A CASA is a very special volunteer. They provide a direct service for the children they represent by investigating and making recommendations to the court in the best interest of the child. CASA volunteers build personal and trusting relationships with their child.
The volunteer is the caring adult that the child deserves, the adult who listens, cares about them and doesn’t give up on them, speaks for them in court and while they are in the foster care system — until they are placed in a safe and permanent home.
Please note this application can only be submitted electronically. Be sure to press the “Submit” button at the end. You will have the ability to print a copy of the application for your records. You will be asked for 3 references, including email addresses. The application cannot be saved so you will need to complete it in one sitting. This application takes approximately 30 minutes to complete. Thank you for your interest in becoming a CASA Volunteer.
CASA Volunteer Fact Sheet
What is a CASA volunteer?
A Court Appointed Special Advocate (CASA) volunteer is a trained citizen (age 21 or over) who is appointed by a judge to represent the best interests of a child in court. Children helped by CASA volunteers include those for whom home placement is being determined in juvenile court. Most of the children are victims of abuse and neglect.
What is the CASA volunteer’s role?
A CASA volunteer provides a judge with carefully researched background of the child to help the court make a sound decision about that child’s future. Each home placement case is as unique as the child involved. The CASA volunteer helps determine if it is in a child’s best interest to stay with his or her parents or guardians, be placed in foster care, or be freed for permanent adoption. The CASA volunteer follows through on the case until it is permanently resolved.
How does a CASA volunteer investigate a case?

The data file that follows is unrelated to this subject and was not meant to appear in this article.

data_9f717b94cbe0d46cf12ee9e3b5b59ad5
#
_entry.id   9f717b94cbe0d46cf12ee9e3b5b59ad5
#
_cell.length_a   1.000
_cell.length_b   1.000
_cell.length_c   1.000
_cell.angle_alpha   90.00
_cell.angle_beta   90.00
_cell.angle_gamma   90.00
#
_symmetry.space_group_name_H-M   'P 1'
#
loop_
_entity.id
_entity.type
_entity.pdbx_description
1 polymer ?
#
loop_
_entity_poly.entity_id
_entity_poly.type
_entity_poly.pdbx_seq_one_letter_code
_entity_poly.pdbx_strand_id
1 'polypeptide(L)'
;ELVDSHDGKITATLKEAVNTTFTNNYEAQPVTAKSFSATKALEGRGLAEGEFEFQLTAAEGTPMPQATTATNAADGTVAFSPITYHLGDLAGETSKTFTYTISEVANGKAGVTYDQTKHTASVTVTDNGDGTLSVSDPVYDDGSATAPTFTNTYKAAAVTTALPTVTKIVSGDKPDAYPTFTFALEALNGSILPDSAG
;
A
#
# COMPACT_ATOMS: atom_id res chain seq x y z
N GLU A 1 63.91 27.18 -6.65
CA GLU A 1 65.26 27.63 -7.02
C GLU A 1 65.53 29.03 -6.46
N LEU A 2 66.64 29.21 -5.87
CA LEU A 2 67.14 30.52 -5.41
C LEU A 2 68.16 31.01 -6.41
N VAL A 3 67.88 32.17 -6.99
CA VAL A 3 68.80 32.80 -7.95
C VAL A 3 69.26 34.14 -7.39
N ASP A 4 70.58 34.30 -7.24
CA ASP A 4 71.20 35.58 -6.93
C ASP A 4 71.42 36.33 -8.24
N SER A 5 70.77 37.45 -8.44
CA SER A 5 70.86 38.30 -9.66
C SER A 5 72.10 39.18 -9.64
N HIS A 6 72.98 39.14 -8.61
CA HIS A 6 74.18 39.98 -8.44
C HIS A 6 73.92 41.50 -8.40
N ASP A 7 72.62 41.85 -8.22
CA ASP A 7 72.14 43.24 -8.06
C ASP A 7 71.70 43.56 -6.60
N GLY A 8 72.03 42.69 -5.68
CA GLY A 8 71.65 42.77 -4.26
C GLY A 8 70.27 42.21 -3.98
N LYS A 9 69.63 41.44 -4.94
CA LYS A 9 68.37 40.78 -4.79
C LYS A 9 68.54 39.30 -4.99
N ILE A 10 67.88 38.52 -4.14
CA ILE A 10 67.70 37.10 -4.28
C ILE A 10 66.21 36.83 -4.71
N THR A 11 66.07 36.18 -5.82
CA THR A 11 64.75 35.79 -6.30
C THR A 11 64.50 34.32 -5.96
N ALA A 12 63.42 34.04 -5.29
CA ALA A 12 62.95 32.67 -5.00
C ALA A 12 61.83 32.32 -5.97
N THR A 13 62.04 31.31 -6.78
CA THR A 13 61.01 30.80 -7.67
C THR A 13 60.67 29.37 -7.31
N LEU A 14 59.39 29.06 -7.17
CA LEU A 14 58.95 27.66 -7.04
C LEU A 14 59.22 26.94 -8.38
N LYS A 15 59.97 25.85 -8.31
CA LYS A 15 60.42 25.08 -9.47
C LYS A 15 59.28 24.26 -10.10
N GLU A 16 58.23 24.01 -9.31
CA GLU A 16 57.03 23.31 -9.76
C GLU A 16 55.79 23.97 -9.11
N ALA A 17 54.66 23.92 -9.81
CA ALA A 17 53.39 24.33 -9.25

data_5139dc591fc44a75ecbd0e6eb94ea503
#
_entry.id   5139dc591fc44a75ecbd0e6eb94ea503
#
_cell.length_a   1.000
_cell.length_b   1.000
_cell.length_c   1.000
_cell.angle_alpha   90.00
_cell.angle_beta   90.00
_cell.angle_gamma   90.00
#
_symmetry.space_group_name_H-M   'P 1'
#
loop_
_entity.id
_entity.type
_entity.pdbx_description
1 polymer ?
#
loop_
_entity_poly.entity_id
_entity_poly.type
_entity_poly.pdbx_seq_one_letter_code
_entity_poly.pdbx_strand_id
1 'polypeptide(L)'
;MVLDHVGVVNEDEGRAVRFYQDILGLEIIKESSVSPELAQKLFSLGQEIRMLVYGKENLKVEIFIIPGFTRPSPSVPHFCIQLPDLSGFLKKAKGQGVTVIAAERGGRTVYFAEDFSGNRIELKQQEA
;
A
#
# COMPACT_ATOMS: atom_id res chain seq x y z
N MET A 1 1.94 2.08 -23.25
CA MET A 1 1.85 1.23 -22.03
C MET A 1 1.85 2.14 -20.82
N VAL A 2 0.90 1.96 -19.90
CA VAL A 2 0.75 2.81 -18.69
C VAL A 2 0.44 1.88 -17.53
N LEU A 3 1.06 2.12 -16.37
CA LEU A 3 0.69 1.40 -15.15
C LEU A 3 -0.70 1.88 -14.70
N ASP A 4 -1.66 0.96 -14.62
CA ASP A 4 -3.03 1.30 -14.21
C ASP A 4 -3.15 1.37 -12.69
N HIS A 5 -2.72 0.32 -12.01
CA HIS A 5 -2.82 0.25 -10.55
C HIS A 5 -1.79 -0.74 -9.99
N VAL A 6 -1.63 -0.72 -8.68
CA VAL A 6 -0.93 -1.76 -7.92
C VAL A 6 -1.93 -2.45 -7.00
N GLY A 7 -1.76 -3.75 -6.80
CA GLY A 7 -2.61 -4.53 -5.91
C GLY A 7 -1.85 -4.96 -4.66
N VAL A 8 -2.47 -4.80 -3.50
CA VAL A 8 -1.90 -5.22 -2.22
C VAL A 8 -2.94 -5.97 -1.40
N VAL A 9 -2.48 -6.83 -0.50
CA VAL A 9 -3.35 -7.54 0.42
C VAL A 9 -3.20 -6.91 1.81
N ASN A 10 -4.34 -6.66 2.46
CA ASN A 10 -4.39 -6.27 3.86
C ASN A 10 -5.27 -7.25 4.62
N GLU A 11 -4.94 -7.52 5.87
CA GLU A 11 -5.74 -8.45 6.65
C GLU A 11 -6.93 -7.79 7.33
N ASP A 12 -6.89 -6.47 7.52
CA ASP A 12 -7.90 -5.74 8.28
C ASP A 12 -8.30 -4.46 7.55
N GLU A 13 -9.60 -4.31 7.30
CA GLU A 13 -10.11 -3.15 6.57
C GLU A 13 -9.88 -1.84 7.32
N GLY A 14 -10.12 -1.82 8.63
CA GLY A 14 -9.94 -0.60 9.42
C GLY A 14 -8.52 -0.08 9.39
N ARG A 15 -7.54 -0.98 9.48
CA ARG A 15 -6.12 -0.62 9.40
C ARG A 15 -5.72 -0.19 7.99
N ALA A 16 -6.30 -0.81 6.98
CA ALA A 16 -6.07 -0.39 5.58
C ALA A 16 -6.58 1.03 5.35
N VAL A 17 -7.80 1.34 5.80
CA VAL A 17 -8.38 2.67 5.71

To prepare a recommendation, the CASA volunteer talks with the child, parents, family members, social workers, school officials, health providers and others who are knowledgeable about the child’s history. The CASA volunteer also reviews all records pertaining to the child such as school, medical and case worker reports and other documents.
How effective have CASA programs been?
Research suggests that children who have been assigned CASA volunteers tend to spend less time in court and less time within the foster care system than those who do not have CASA representation. Judges have observed that CASA children also have better chances of finding permanent homes.
How many CASA programs are there?
There are over 900 CASA programs across the country including Washington, D.C. and the U. S. Virgin Islands. There are 21 CASA programs in the state of Missouri.
Do lawyers, judges and social caseworkers support CASA?
Yes. Juvenile and family court judges implement the CASA program in the courtrooms and appoint volunteers. CASA has been endorsed by the American Bar Association, the National Bar Association, the National Council of Juvenile and Family Court Judges and the Office of Juvenile Justice and Delinquency Prevention of the U.S. Department of Justice.
Is there a “typical” CASA Volunteer?